Within the one-electron approximation, this is described by the promotion of an electron from a filled orbital to an unfilled orbital (in the case of diamagnetic materials). The difference in energy between those levels, (the excited state and the ground state), gives the energy of the photons that can be absorbed.
Several parameters can be used to characterize this transition, including the energy of the incident radiation required for the efficient absorption of the light and the inherent ability of the molecules to absorb radiation of the appropriate energy by the Planck relation:
This graphic shows what color will be perceived when a material absorbs in certain regions of the visible spectrum.
If wavelengths of light from a certain region of the spectrum are absorbed by a material, then the materials will appear to be the complementary color Thus, for instance, if violet light with wavelength of 400nm is absorbed, the material will look yellow. If the material absorbs blue you will see the color orange.
Color absorbed Color seen Violet Yellow Blue Orange Green Red Yellow Violet Orange Blue
Note that green is not indicated in the figure; this is because materials that appear green actually absorb in the red and the blue (i.e., about 650 nm and 425 nm) band shape and color
Our ability to perceive very small differences in color is rather extraordinary; for instance, two solutions which appear to have virtually identical absorption spectra, with minute differences in their tails, can be recognized as clearly different hues. Very small changes in the shape of an absorption band (not only the position) will cause materials to appear different shades
Bright and Dull
A sharp absorption peak results in the perception of a saturated color.
In general, colors that we perceive as brilliant and bright have strong narrow absorption bands whereas dull colors tend to have weaker and broader absorption bands.
The hue is that aspect of color usually associated with terms such as red, orange, yellow, and so forth.Hue distinguishes the color purity of the dominant color (i.e. red from yellow). The position of absorption maxima largely determines this property.
saturation (also known as chroma, or tone) refers to relative purity; when a pure, vivid, strong shade of red is mixed with a variable amount of white, weaker or paler reds are produced, each having the same hue but a different saturation; such paler colors are called unsaturated colors. You can define the amount of saturation of a given using a chromaticity diagram. For example, suppose you had a red color and you slowly increased the amount of blue and green light reaching the eye, then the mixture of the red, blue and green would contribute to the perception of white. White plus red would give pink. The hue would not have been altered, but the saturation would be lower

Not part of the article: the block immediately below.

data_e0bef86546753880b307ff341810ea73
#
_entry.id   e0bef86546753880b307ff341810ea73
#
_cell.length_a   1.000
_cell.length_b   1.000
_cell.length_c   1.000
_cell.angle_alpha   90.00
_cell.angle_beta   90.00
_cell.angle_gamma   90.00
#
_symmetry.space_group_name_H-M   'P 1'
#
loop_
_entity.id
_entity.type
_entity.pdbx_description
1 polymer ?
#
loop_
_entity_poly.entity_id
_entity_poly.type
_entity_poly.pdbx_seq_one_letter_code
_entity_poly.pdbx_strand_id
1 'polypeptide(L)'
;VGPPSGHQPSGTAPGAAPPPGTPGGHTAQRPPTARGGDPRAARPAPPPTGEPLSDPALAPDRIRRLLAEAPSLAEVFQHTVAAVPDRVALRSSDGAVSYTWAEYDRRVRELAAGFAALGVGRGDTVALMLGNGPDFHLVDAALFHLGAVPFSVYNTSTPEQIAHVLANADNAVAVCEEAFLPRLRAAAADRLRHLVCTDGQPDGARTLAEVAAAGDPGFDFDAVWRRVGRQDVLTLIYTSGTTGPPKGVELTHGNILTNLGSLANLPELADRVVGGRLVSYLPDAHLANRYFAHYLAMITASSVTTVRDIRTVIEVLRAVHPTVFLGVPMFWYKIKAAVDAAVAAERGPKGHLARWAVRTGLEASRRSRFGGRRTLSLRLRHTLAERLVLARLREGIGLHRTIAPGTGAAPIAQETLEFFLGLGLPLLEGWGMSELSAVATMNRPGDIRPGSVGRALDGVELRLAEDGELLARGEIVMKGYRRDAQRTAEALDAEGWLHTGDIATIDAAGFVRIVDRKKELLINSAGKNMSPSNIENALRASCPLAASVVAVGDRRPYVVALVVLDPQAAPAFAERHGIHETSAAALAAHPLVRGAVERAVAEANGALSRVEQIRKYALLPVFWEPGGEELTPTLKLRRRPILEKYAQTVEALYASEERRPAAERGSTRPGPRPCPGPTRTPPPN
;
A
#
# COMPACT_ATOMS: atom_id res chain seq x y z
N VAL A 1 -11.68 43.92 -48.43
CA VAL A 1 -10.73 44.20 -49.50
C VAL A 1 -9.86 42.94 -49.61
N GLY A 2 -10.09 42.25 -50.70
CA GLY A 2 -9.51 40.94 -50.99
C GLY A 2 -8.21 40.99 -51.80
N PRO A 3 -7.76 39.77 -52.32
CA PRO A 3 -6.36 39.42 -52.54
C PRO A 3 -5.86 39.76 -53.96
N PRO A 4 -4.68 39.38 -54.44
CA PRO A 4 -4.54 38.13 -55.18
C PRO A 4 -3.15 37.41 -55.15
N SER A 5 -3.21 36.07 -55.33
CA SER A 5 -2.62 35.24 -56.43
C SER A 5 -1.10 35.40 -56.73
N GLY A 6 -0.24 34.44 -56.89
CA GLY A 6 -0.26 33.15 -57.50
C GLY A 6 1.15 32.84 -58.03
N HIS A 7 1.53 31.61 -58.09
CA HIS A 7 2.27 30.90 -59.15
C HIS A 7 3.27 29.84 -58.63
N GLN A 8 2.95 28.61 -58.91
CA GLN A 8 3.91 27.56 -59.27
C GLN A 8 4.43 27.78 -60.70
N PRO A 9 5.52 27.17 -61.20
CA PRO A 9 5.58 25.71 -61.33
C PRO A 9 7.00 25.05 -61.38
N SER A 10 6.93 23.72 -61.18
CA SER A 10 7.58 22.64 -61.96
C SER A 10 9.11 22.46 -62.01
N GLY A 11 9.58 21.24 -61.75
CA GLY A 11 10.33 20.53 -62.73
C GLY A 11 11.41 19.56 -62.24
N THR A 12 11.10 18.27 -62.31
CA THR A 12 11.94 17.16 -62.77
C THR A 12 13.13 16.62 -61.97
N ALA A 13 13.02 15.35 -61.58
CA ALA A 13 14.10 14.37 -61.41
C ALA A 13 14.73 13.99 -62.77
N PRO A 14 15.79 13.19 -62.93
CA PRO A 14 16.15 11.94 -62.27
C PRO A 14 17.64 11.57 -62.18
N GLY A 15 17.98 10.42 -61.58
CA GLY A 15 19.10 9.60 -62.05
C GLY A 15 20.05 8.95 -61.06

Light of any given combination of hue and saturation can have a variable brightness (also called intensity, lightness, or value), which depends on the total amount of light energy present. Lightness of a color is changed by varying the intensity of all three primary colors by the same amount. For example, if the intensity of a red were increased it would appear brown.
All colors can be create by the addition of the primary colors. Use this Flash application to explore color mixing.
An In Depth Guide To Understanding Black Bodies
A black body, also written as blackbody, is a theoretical construct describing an object that absorbs all electromagnetic radiation falling onto it, leaving all wavelengths of light to be absorbed as well. In turn, no light is reflected. Without reflected light, the object will appear black, hence the name “blackbody.” Contrary to popular belief, this construct is currently impossible for man to create–it is considered theoretical. It is possible to create an object that is almost a blackbody, meaning the object captures most of the radiation falling onto it, but not all.
What Are The Characteristics of a Black Body?
Black bodies are characterized by their ability to absorb all radiation they come in contact with. There are specific factors that go into the allowance of this mass absorption. Foremost, the coefficient for absorption must be equal to one. If the absorption coefficient is one, then the coefficient of reflection, when combined with the coefficient of transmission, is equal to zero. In simpler, less technical terms, black bodies will not reflect or transmit light, only heat in proportion to their temperature. This proportionate heat emission is what ensures objects don’t reach an infinitely hot temperature.